James Madison Institute
Policy Brief

No Place for A Child: Direct File of Juveniles Comes at a High Cost; Time to Fix Statutes

Deborrah Brodsky, Sal Nuzzo | February 11, 2016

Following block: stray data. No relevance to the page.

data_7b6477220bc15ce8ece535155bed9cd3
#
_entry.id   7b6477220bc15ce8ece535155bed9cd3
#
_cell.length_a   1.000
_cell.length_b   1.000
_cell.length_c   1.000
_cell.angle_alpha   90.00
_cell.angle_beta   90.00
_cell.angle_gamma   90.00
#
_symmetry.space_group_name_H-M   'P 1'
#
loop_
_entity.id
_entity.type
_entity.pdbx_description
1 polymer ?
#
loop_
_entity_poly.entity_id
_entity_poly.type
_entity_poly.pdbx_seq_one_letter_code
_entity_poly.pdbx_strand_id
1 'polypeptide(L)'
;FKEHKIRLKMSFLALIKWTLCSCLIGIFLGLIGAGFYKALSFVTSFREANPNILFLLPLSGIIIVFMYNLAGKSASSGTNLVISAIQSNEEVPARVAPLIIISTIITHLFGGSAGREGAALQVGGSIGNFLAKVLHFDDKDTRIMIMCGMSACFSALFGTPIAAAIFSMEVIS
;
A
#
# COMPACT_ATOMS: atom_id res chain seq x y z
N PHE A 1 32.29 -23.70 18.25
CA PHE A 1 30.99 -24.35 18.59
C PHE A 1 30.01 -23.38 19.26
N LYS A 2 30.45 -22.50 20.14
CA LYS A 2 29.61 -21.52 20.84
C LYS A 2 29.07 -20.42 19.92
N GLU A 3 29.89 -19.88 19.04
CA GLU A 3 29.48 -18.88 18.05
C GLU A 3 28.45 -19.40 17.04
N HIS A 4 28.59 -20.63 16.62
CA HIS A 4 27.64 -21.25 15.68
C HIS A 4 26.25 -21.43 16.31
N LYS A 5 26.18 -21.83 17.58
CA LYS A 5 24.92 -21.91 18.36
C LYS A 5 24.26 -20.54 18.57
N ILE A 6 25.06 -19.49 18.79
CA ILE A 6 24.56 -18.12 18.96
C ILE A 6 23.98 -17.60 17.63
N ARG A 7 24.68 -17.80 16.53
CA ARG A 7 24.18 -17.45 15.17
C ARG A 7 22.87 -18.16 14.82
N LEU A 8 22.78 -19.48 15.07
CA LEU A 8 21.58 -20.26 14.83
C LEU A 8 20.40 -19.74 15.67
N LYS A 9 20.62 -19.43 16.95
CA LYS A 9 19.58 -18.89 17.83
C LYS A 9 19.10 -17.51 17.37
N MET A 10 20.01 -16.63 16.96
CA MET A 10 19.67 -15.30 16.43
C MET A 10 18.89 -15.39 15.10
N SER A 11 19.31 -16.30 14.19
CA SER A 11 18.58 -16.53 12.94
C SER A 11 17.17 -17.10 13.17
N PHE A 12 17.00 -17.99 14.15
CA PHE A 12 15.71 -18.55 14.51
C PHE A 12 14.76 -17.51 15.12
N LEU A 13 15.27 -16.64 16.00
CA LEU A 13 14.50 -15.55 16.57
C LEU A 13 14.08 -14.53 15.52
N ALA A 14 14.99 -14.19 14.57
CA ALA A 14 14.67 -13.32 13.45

At the turn of the 20th century, advocates of an alternate court process for juveniles highlighted problems that existed with prosecuting court-involved children in adult court where they principally faced punishment and surveillance. As an alternative, these advocates established juvenile courts, which reduced the severity of punishment and combined it with rehabilitative regimes and programs aimed at turning children’s lives around.